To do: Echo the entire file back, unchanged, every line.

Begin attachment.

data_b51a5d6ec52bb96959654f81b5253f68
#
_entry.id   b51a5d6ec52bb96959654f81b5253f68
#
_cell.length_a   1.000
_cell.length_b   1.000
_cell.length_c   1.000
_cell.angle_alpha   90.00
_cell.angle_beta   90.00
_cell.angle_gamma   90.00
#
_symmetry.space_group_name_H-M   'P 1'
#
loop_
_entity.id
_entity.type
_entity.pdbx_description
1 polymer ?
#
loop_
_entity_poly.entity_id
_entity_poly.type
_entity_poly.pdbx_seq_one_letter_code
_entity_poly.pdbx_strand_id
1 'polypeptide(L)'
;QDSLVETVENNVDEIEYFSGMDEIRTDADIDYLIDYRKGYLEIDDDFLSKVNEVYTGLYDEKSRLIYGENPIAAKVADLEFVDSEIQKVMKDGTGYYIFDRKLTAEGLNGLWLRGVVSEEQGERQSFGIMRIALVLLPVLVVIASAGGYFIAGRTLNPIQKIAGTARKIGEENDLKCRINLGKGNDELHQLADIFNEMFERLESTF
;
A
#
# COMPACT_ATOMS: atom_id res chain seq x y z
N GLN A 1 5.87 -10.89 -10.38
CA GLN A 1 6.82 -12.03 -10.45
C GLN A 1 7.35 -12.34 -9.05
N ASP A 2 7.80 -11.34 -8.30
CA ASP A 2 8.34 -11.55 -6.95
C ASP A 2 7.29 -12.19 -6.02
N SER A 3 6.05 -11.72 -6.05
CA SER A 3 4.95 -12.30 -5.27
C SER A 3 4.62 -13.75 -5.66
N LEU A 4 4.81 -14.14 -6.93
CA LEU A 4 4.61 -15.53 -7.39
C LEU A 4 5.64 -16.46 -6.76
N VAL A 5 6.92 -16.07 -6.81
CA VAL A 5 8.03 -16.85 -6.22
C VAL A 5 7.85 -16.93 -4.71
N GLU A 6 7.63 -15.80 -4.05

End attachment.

data_b51a5d6ec52bb96959654f81b5253f68
#
_entry.id   b51a5d6ec52bb96959654f81b5253f68
#
_cell.length_a   1.000
_cell.length_b   1.000
_cell.length_c   1.000
_cell.angle_alpha   90.00
_cell.angle_beta   90.00
_cell.angle_gamma   90.00
#
_symmetry.space_group_name_H-M   'P 1'
#
loop_
_entity.id
_entity.type
_entity.pdbx_description
1 polymer ?
#
loop_
_entity_poly.entity_id
_entity_poly.type
_entity_poly.pdbx_seq_one_letter_code
_entity_poly.pdbx_strand_id
1 'polypeptide(L)'
;QDSLVETVENNVDEIEYFSGMDEIRTDADIDYLIDYRKGYLEIDDDFLSKVNEVYTGLYDEKSRLIYGENPIAAKVADLEFVDSEIQKVMKDGTGYYIFDRKLTAEGLNGLWLRGVVSEEQGERQSFGIMRIALVLLPVLVVIASAGGYFIAGRTLNPIQKIAGTARKIGEENDLKCRINLGKGNDELHQLADIFNEMFERLESTF
;
A
#
# COMPACT_ATOMS: atom_id res chain seq x y z
N GLN A 1 5.87 -10.89 -10.38
CA GLN A 1 6.82 -12.03 -10.45
C GLN A 1 7.35 -12.34 -9.05
N ASP A 2 7.80 -11.34 -8.30
CA ASP A 2 8.34 -11.55 -6.95
C ASP A 2 7.29 -12.19 -6.02
N SER A 3 6.05 -11.72 -6.05
CA SER A 3 4.95 -12.30 -5.27
C SER A 3 4.62 -13.75 -5.66
N LEU A 4 4.81 -14.14 -6.93
CA LEU A 4 4.61 -15.53 -7.39
C LEU A 4 5.64 -16.46 -6.76
N VAL A 5 6.92 -16.07 -6.81
CA VAL A 5 8.03 -16.85 -6.22
C VAL A 5 7.85 -16.93 -4.71
N GLU A 6 7.63 -15.80 -4.05